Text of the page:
I was in error. With a bucket under the basin to catch the torrential slop, I set to work on the convolutions of piping immediately below that could have been installed by Fernand Leger in his most fervent Tubist Period. Three junctions had to be unscrewed, one clockwise, two anticlockwise, two with the left hand, one with the right, and both 3D twists of pale plastic were inordinately heavy as they came away - not altogether surprising, for both were rock solid. Rock is indeed the word for what wholly occupied them - rock of the kind that one finds in the wilds of Cappadocia, excavated by anchorites to make themselves a home, deposited millions of years ago by now defused volcanos. This, however, was rock recently deposited by Thames Water Utilities Ltd, the firm to which I pay hundreds of pounds each year for a supply of pure clean water. What next to do? Neither screwdriver nor potato-peeler had much effect on it, but a teaspoon had more bite - it was with teaspoons that the Byzantines scooped out the eyes of the Mandelsons of their day, heated spoons that cauterised the wounds; slowly, inexorably, the excavation progressed, first from one end, then the other, until the tunnels met and the pipes were clear and could be reinstalled. The admirable teaspoon, a stainless steel trophy of some forgotten flight with British Airways, is now a treasured tool, ready for another battle with this extraordinary by-product of Thames' drinking water.
What is this rock, and what, one wonders, if it can so consolidate in plumbing, is its offset on human intestines and other organs? When surgeons remove stones from our kidneys, bladders and urinary passages, all the parts for which we use the euphemism "water works", is the truth that these are as much the responsibility of Thames Water Utilities Ltd as the deposit in our household pipes? How can it be that water sold as perfectly pure and potable can block the pipes through which it runs? Is it a miracle at which we should stand in awe, or have we been deceived, and the water that we drink in lemonade and tea and coffee is slowly ossifying the soft organs in our bodies and our goldfish in their tanks?
ONE VERY local consequence of the to-do over Iraq and unarguably post hoc, ergo propter hoc, was an explosion in the street. An American diplomatic residence lies nearby, a handsome house, discreetly proclaiming nothing of its nature but too obviously betrayed by diplomatic police cruising too slowly past in their red cars. When a wretched youth in dungarees had the impertinence to park an unmarked van nearby, suspicious neighbours called the constables, who dutifully blew it to smithereens - here in Middle Kensington one must never be dishevelled, coloured, poor or the wrong class, as I know from the disdain of uniformed nannies and the broomstick wives of Conservative Party knights. Two dozen motorcycle men in creaking leathers guarded us against ourselves, ordering us back into our houses, refusing to answer any questions, though one inscrutably replied "Go home - this is something that we are doing" in much the same way as older boys forbid younger to be spectators at their masturbation.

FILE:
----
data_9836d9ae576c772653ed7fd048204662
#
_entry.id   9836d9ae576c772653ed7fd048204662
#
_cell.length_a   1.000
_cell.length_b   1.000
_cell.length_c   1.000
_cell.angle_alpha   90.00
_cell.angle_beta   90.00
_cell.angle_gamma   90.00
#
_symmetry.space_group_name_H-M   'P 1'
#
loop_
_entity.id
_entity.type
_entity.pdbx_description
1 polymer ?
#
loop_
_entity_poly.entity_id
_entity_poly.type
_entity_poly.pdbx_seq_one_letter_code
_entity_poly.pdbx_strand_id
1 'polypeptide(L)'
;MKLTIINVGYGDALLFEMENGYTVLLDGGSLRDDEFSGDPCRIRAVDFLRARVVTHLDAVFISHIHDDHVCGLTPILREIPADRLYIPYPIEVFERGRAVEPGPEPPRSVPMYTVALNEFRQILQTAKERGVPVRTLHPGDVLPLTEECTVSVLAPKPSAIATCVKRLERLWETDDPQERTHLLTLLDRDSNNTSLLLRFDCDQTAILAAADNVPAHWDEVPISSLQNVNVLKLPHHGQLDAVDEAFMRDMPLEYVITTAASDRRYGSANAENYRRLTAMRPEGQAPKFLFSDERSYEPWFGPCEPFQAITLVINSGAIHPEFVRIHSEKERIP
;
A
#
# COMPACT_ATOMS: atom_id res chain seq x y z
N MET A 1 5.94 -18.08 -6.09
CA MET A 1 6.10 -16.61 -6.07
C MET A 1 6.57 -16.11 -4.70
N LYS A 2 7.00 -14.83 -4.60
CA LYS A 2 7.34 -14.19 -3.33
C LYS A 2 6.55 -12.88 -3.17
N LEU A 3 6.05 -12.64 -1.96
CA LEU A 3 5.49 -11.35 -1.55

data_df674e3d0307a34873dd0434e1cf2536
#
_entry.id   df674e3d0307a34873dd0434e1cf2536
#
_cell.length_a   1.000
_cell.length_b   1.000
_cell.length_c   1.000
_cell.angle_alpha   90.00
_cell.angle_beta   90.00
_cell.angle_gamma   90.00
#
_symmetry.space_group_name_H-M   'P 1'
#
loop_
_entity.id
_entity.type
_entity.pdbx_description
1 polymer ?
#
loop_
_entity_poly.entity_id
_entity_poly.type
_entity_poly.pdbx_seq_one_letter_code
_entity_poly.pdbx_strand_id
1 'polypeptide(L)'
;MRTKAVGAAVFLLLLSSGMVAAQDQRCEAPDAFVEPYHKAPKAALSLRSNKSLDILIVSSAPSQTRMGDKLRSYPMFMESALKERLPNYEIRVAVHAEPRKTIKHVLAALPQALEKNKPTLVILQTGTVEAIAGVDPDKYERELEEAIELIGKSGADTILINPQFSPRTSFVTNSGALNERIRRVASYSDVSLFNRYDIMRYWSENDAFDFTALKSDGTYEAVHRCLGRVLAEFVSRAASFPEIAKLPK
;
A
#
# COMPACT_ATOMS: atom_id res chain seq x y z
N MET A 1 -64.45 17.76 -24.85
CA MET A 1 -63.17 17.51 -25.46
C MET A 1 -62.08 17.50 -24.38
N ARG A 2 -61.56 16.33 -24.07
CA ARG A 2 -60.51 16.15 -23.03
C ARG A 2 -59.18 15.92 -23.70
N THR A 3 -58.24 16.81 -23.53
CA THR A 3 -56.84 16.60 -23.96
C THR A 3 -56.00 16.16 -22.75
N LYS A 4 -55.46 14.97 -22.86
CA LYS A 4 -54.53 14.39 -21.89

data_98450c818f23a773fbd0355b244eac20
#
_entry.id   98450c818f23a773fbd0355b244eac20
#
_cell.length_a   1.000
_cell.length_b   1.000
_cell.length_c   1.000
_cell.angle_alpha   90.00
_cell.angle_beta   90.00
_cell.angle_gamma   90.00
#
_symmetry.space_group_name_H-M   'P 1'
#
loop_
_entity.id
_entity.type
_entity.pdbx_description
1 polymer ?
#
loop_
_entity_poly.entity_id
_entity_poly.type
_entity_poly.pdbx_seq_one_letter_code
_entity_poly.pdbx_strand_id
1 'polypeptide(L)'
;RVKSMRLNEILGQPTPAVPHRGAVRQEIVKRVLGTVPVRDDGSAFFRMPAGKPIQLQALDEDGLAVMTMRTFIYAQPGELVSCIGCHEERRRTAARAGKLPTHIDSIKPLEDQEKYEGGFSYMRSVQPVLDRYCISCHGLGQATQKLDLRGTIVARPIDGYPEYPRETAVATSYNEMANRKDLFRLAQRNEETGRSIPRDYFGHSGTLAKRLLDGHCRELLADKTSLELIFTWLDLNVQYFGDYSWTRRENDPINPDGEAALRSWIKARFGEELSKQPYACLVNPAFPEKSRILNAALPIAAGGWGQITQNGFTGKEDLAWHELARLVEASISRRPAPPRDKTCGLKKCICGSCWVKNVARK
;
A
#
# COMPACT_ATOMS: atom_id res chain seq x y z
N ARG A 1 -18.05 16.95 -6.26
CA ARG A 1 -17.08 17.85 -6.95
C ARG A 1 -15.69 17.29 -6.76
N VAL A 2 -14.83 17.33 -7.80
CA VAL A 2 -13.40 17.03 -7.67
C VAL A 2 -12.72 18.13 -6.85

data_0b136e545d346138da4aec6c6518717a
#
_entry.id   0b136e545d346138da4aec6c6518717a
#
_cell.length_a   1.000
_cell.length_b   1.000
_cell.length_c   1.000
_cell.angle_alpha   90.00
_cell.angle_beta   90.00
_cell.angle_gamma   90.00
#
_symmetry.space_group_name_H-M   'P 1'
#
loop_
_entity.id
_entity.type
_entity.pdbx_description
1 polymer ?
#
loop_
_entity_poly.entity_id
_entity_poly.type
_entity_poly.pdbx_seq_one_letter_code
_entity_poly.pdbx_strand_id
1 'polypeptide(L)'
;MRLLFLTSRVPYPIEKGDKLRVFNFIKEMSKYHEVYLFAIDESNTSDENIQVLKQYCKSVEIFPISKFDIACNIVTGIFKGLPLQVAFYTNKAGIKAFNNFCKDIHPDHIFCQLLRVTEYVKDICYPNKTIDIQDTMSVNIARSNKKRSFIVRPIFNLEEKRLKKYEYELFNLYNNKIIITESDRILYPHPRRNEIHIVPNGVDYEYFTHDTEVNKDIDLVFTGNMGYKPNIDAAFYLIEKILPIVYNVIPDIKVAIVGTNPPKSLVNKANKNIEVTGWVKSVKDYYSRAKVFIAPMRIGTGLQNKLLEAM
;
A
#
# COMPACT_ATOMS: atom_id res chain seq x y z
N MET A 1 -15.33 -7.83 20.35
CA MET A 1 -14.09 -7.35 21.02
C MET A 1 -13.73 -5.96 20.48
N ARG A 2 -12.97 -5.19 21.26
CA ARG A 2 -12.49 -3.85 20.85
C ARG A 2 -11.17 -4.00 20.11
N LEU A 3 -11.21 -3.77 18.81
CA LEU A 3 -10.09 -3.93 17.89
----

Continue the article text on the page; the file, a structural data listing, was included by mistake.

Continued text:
It was a remarkably efficient business and within half an hour not a trace remained - no bomb-squad men, no blue van and not even a scorch mark where it had been. It was as though nothing had happened, but the noise of the explosion had triggered memories of war and National Service, and proof lies in the doubling of diplomatic police patrols, now in pairs of cars at 30 second intervals, as well as the miserable men permanently on guard outside. They are, of course, the perfect signal to the terrorist.
THE DEAD days between Christmas and New Year brought disaster for Jemima. She has a certain showy style but no obvious evidence of income, and I have always thought her our local Miss Whip or Swedish Booby new in town, her clientele perhaps a cut above the readers of intriguing cards in telephone boxes. Belatedly, one of her gentlemen, snatching pleasure on St Thomas Becket's Day, put a white mink under her Christmas Tree - a whole long coat of it so perfect that a hundred animals were slaughtered to ensure its quality - but a black boy was to be their avenging nemesis. She ripped the wrapping paper, squealed with pleasure at the proud name on the cardboard box, threw off her Marks & Spencer's housecoat, pink and quilted, and stark naked donned the peerless garment, for fur coats are always at their most seductive when covering bare flesh. Enchanted by her mirror, she contrived an errand - to Partridge's, the local grocer, for the extravagant titbits that befit the supper of a woman in white mink - and that was her undoing.
Oh, the mischief of it: glorying in the nakedness that lay within the coat, imagining admiring glances, salivating at the thought of caviare and goose liver, she stood on the kerb waiting to weave her way through the traffic, and it was there that the black boy struck with the deft skill of the expert. He did nothing that any of us would do to steal a coat; he simply stooped to seize the hem of it behind her and lifted it with speed and strength; she was muffled within its luxury, blinded and stifled by the silken skins, her yelp of dismay inaudible, her hands tugged from the pockets, her arms yanked suddenly above her head as the coat was peeled into reverse. It was the work of a mere second, and then the boy ran.
How could he run? He should have been doubled up with laughter at what he had done to her in his role as Time unveiling Truth. Imagine it; on impulse you take the chance of robbing a woman of her luxurious fur coat and get the shocking bonus of her total nakedness. She was not, of course, half as naked as the slaughtered mink.Reuse content